Chic African Culture Blog

Artistic Cheese Making in Africa

Artistic Cheese Making in Africa

Making artisan Kivu cheese in Africa



To produce Kivu cheese usually no modern equipment is used, just years of experience and know-how

Making artisan Kivu cheese in Africa



The green hills of Masisi, in the Democratic Republic of the Congo North Kivu province, hides a delicious cheesy secret, Kivu artisan African cheese. Small dairy farms in the Democratic Republic of the Congo Africa make world famous Kivu cheese by hand.


The Democratic Republic of Congo may not be the first country you think of when it comes to cheese making and cheese is not a part of the traditional African diet. In 1970, Italian cheese makers began teaching local farmers the art of cheese making utilizing cows and their milk that are a traditional part of DRC diet.  


The history of Kivu cheese making today in the Masisi territory has produced hundreds of small family and company-owned dairy farms employing locals while teaching the fine art of cheese making. African Ndama and Zebi cows along with European Friesians and Brown Swiss cows are the main milk providers in the Kivu cheese making process.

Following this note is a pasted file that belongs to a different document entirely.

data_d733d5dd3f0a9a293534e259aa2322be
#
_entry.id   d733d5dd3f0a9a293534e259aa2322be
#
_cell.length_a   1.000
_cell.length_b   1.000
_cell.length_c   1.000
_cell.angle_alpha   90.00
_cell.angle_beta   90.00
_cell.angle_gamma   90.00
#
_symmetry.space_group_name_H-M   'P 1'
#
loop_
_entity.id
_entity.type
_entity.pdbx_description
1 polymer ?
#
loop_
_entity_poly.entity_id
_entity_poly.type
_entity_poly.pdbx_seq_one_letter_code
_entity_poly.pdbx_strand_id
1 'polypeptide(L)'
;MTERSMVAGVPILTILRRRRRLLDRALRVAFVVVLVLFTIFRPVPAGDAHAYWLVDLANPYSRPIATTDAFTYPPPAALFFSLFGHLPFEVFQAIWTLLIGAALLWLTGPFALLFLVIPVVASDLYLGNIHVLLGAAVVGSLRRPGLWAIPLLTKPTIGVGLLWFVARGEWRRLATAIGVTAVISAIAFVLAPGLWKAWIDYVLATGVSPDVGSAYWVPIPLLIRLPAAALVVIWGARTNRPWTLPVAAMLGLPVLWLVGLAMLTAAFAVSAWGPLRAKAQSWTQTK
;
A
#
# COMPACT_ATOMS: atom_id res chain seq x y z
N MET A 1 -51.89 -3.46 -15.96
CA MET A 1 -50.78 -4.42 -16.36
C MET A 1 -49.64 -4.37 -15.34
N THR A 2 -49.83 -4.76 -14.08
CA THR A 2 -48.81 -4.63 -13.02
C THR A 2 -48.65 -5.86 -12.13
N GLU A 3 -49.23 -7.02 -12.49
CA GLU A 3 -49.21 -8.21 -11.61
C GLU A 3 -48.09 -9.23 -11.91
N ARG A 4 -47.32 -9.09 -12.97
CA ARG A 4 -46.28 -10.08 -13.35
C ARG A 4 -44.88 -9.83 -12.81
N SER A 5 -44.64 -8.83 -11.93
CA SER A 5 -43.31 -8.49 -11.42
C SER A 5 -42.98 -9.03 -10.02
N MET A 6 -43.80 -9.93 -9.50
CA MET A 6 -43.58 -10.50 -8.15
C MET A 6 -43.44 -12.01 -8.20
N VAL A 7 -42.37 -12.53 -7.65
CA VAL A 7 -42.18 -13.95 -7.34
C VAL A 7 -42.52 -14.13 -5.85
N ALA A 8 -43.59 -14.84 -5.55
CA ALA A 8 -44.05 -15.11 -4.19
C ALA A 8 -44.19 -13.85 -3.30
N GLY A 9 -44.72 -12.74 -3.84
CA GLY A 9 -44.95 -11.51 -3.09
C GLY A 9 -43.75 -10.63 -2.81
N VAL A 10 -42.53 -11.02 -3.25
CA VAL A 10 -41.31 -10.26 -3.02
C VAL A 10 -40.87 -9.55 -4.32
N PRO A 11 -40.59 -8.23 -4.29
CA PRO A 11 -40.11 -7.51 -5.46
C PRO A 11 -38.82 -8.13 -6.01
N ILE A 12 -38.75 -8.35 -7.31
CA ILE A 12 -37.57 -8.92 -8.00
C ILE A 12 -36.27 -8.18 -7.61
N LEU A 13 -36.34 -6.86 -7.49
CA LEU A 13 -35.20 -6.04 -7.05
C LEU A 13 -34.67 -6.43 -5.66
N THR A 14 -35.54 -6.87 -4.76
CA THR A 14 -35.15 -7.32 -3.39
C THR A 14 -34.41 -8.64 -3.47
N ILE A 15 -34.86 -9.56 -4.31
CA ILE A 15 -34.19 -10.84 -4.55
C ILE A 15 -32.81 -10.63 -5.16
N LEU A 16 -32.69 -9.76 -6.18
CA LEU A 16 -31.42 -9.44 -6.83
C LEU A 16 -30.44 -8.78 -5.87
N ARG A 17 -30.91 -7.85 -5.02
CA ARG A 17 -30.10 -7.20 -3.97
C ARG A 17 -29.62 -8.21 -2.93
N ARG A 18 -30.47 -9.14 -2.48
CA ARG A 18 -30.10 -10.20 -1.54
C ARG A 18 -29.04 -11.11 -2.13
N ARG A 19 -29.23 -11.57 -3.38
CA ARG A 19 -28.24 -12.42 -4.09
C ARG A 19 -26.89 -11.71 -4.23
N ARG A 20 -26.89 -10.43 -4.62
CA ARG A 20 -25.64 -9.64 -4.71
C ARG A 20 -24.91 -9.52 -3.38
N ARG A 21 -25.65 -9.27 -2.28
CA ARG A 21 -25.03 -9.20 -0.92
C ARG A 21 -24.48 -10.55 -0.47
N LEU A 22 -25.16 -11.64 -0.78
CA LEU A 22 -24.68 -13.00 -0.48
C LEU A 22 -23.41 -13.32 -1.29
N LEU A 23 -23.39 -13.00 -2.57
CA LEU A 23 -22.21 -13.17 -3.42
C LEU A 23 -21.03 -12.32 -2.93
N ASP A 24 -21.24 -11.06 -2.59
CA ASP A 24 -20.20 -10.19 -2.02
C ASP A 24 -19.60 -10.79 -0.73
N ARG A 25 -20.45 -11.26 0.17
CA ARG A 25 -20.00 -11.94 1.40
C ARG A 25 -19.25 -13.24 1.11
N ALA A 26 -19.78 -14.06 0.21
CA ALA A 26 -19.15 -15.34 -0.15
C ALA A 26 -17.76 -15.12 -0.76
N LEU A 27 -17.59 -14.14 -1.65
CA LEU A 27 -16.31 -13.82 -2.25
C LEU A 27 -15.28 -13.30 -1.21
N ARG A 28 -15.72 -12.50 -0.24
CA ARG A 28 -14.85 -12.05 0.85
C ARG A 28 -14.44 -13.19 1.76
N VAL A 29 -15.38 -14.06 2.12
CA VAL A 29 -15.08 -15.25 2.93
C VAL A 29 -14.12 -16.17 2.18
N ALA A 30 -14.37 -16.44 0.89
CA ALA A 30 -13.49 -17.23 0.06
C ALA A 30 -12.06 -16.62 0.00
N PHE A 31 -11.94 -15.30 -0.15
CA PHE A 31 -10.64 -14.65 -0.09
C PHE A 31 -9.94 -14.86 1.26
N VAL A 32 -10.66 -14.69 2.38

To produce Kivu cheese usually no modern equipment is used, just years of experience and know-how goes into the morning milking, by hand to converting the fresh milk into cheese. Kivu cheese produced by Masisi dairy farms is similar in tastes to Gouda cheese. Young Kivu cheese is a soft cheese mild in taste with a creamy texture. 



Did you know?

Making cheese in Africa is not traditionally practiced despite an abundance of cows, goats and sheep in many African regions.



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Being African in America I have grown up learning about different ethnic cultures. My father and mother are historians of African culture and history and their influence expanded my activities to several best-selling cookbooks, magazine columns, self-branded products, and a popular African culture and food blog.

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